This book, then, is a simple passionate and emboldened plea to keep the gospel central in our lives and in our churches. It’s not a formula or a magic potion. In fact, Wilson admits up front that gospel wakefulness “can’t be learned” (34). He explains:
…all I mean is, neither I nor anyone else can say to you, ‘Be awed by the gospel,’ and have you say, ‘Okay,’ and make the decision of awe. I can and should tell you to ‘Behold!’—and that is the major function of this book—but whether you will truly see is up to God , and it is usually dependent on how dim all your earthly hopes have grown for you.
There have been a few cordial concerns from other reviewers that Wilson’s book “could easily lead to unhelpful division and categorization” (Trevin Wax and also Aaron Armstrong). While I understand the point that Wax and Armstrong are making I think Jared’s position is one backed up by the apostle Paul.
It seems to me that in Ephesians 1:1-14 Paul is laying the ground work of what has objectively happened in the life of every believer. But then in 1:15-23 Paul essentially prays that the Ephesians will “have the eyes of the hearts enlightened” in such a way that they will come to increasingly enjoy all that Christ has already purchased. Certainly this process of “enlightening” and “knowing the hope to which he has called you” is not a uniform process in every believer.
Though there are those that are sensitive to such language (and perhaps rightly so) I am perfectly fine with praying over every brother and sister in Christ that their experience of enjoying what Christ has already purchased would become sweeter and sweeter. I do not think Wilson’s intention is to draw a fine line between “wakened” and “unawakened” but rather it is to say that what will cause us to increase in our affections for Jesus and increasingly wake up to the beauty of the gospel is indeed the gospel itself.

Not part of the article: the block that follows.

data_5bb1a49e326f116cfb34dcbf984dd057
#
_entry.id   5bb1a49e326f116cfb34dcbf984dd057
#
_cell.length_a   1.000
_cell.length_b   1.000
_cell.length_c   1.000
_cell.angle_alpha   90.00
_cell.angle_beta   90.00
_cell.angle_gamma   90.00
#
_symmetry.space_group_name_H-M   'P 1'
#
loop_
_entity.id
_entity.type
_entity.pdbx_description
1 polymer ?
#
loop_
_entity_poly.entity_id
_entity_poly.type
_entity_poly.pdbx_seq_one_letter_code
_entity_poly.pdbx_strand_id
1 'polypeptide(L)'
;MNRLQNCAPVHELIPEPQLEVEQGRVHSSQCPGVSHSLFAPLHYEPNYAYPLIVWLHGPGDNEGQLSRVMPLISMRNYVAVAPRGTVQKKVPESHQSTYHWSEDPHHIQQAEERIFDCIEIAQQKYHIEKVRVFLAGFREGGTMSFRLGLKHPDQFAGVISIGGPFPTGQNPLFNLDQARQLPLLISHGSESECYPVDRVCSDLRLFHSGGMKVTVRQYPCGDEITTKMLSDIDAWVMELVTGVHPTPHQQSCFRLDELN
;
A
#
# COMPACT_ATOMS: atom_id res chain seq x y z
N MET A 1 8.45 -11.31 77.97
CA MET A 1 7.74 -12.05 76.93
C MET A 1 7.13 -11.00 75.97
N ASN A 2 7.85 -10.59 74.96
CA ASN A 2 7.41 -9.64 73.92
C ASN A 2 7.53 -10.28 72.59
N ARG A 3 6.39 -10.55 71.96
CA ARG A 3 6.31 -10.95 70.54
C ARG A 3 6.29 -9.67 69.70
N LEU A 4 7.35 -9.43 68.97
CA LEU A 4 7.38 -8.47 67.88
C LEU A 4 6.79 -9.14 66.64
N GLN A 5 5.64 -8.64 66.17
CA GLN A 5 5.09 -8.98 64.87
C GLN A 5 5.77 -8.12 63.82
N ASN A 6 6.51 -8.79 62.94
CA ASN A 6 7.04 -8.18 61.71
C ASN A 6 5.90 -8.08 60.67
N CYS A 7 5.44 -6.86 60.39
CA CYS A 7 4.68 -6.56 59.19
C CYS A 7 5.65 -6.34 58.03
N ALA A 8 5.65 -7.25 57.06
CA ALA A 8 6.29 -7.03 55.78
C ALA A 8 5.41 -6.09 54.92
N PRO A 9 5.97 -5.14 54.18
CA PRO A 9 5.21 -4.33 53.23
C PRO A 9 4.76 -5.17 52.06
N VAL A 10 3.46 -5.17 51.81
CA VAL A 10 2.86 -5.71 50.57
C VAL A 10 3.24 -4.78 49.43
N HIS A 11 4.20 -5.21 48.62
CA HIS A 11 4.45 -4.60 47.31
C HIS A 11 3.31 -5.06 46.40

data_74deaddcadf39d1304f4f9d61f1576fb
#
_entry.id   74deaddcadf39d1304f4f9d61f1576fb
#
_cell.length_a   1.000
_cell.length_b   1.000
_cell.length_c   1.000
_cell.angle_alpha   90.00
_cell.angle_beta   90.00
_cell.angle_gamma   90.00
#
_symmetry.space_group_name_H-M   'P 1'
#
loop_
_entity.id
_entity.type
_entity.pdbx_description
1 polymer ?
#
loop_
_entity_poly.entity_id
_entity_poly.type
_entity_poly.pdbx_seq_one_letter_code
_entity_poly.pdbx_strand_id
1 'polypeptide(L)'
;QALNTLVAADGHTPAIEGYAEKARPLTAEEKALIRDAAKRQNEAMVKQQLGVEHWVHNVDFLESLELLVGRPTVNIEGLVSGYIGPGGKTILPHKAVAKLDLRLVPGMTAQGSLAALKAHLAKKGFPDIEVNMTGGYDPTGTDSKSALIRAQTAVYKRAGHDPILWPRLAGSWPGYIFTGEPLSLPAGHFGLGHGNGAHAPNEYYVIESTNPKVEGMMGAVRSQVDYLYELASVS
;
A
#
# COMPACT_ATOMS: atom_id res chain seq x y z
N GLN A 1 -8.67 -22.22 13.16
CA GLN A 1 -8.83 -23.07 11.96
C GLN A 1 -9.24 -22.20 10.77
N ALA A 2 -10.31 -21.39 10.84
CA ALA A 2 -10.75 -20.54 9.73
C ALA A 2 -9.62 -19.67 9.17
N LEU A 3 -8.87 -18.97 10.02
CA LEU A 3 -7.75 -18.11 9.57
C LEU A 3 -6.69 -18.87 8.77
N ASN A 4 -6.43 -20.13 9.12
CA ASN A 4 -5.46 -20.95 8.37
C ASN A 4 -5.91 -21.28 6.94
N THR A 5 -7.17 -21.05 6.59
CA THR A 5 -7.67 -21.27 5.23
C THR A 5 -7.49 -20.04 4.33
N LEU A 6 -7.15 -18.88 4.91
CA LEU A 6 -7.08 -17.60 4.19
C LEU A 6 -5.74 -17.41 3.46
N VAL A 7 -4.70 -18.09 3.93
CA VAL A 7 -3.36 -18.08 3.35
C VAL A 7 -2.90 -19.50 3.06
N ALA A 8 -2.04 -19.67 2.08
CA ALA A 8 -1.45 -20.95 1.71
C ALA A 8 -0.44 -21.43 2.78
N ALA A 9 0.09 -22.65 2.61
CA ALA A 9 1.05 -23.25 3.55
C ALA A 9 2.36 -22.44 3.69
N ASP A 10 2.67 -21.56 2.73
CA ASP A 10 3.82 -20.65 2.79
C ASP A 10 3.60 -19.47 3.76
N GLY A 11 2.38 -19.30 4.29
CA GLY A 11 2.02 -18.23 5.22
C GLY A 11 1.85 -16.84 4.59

My only criticism (actually concern) is one that Wilson mentions in his conclusion. He notes that his friend voiced concern over the constant use of the term gospel. The friend said, “I feel like all the gospel-centered this and gospel-driven that is just our version of ‘smurfy’.” (213) And as Wilson notes, this is a very valid concern within the gospel-centered movement. I think Wilson answers this charge quite effectively. I found the conclusion helpful but perhaps more so his response to a Fuller quote I shared.
My only critique is that I wish the concern addressed in his conclusion had been given a full chapter worth of treatment. We have to be cautious not to make the gospel the end but as a means to the end; namely, God Himself. I would have liked to see this potential danger fleshed out a little more. (See Piper’s God is the Gospel).
Should You Buy It?
Absolutely. As I shared earlier through a period of intense brokenness God began the process of awaking me to the beauty of his gospel. But for some silly reason I occasionally decide to shut my eyes or fall asleep to the beauty of Jesus. I echo the sentiment of Matt Chandler when he says of this book, “My eyes filled with tears and my heart flooded with joy on numerous occasions.”
Wilson is correct in his thesis—the more the gospel is proclaimed the more it awakens the heart. God used this book to strengthen and dare I say re-stimulate the sufficiency of the Christ and His gospel in my own heart. Through reading this book I began to ache for more of Christ. My heart was truly stirred.
I’d buy this book simply because it is filled with gospel proclamation. At every turn you see Wilson pointing to Jesus and saying “Behold”. Eventually, it’s gonna click and we’ll catch glimpses—beautiful, brilliant, radiant glimpses—of the beauty of Christ. Eventually we’ll simply become fixated.
You can buy the book for 10 bucks at Amazon or on the Kindle for just over 7. Get it here.